James Ayres, www.ridebmx.com, february 2006: Redline's high-end Device line consists of a frame, forks, these bars, and probably a few other parts we're missing. One thing we do know is that if it carries the Device name, it's dialed. Since Mike Escamilla, Dustin Guenther, and Rich Hirsch came on board, Redline's freestyle line has never looked better.

Device Bars: 100% heat-treated and butted; tubing thickness varies between 1.0 to 1.6mm so that it's thicker at the welds, clamp area, and bends while reducing weight everywhere else. Weight: 23.6 oz. 12-degree back sweep; 4-degree upsweep; 7.25" rise, 25" wide. Suggested retail: $54.99.

Accell Group completes acquisition of Seattle Bike Supply

Press release, march 2006: Accell Group N.V. has completed the acquisition of all outstanding shares in Seattle Bike Supply Inc. (SBS; Seattle, USA). The acquisition was announced at the beginning of February. The transaction is financed from Accell Group’s own resources. SBS is expected to contribute to the earnings per share of Accell Group in 2006. Consolidation will take place as of 1 March 2006.
Bart de Jong, www.fatbmx.com, march 2006: gOrk and his posse of riders including Redline's Rooftop, Dustin Gunther, Tyrone Williams and Bubba Harris are now working/riding for a Dutch firm called Accell Group. We're pretty sure it will be business as usual over there at SBS but the company got bought by the Accell Group at the beginning of this month. Accell will use this position to sell Redline bikes through their giant network in Europe.
2007 Mike "Rooftop" Escamilla off Redline.
Mike "Rooftop" Escamilla, www.ridebmx.com, february 2, 2007: The designers, art guys and Chuck have been awesome to work with. Unfortunately gOrk's plans for Redline aren't the same as mine. Hopefully it doesn’t affect the rest of the team.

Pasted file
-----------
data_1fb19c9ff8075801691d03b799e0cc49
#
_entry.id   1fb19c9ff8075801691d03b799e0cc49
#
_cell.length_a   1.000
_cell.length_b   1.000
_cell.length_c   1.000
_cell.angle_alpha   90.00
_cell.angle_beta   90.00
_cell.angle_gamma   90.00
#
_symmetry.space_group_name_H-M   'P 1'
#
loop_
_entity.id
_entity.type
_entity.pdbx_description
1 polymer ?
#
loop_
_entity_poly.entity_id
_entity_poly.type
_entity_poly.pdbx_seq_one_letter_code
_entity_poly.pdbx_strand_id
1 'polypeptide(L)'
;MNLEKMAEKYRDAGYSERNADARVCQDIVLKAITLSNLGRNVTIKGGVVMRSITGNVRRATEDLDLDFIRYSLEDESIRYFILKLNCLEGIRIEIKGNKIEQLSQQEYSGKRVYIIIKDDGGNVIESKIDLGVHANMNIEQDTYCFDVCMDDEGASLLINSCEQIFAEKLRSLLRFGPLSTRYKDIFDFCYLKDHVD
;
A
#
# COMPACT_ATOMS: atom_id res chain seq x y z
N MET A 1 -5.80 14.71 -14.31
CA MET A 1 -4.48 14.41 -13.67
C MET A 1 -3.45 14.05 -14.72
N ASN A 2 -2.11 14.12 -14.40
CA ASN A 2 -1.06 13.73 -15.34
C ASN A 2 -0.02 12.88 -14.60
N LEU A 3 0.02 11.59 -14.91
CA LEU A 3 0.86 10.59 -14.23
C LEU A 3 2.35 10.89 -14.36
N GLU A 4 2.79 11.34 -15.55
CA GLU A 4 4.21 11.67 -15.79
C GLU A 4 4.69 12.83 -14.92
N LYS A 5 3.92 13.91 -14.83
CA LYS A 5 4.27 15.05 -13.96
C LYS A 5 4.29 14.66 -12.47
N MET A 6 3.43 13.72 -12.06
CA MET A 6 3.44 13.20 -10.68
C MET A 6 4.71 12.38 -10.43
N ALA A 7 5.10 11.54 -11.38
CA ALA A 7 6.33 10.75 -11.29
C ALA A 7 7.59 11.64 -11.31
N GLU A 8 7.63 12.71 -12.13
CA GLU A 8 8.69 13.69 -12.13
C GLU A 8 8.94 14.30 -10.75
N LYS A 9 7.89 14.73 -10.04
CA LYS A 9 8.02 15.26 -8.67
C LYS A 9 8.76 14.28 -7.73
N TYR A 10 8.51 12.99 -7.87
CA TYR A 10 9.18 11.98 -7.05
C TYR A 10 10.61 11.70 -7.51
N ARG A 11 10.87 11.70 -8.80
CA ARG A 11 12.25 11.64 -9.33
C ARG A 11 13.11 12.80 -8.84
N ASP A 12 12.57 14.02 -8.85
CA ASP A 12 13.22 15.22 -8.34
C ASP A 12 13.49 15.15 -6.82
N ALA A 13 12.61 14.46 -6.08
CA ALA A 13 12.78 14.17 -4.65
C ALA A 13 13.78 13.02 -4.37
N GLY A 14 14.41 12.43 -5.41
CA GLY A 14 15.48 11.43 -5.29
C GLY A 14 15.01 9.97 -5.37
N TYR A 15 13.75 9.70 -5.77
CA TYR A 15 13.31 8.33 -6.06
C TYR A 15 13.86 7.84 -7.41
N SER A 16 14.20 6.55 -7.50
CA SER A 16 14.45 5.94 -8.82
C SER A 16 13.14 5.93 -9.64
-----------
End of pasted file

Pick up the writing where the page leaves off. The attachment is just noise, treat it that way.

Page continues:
gOrk, www.ridebmx.com, february 2, 2007: We are really thankful for his two years of service to Redline and helping us be become a more 'legit' brand of bike. I could go on forever about all the good stuff he did for us. However, his contract was up at then end of 2006 and we had been going back and forth on some things. His direction didn't exactly mesh with where we want to take the direction of the brand.

Tim "Fuzzy" Hall joins Redline.
www.vitalbmx.com, february 2007: The most legendary BMXer from Utah has signed the dotted line with Redline, filling the team Manager/Rider position on their freestyle program. Fuzzy has big things planned for Redline in 2007; including a tour, a flow team and a factory squad with the potential to place on the podium at all the big comps.
2008 www.vitalbmx.com, december 2008: Kevin Kiraly will no longer be riding for Redline in '09. Kevin is one of the most versatile riders in all of BMX and '09 will be a big year for him with or without a bike sponsor.
RL Osborn 1984 - 1987 designing and riding the Redline equipment. The deal was worth a lot of money and a Corvette.
Matt Beringer 1998 - january 2000
Jason Brown january 1999 -january 2000
Mike Escamilla 2005
Dustin Guenther 2005
Rich Hirsch 2005
Pat Miller january 2000 - ....
Adam Strieby january 2000 - Transworld BMX february 2004: Redline has announced that they won't be renewing Adam Strieby's contract for next year.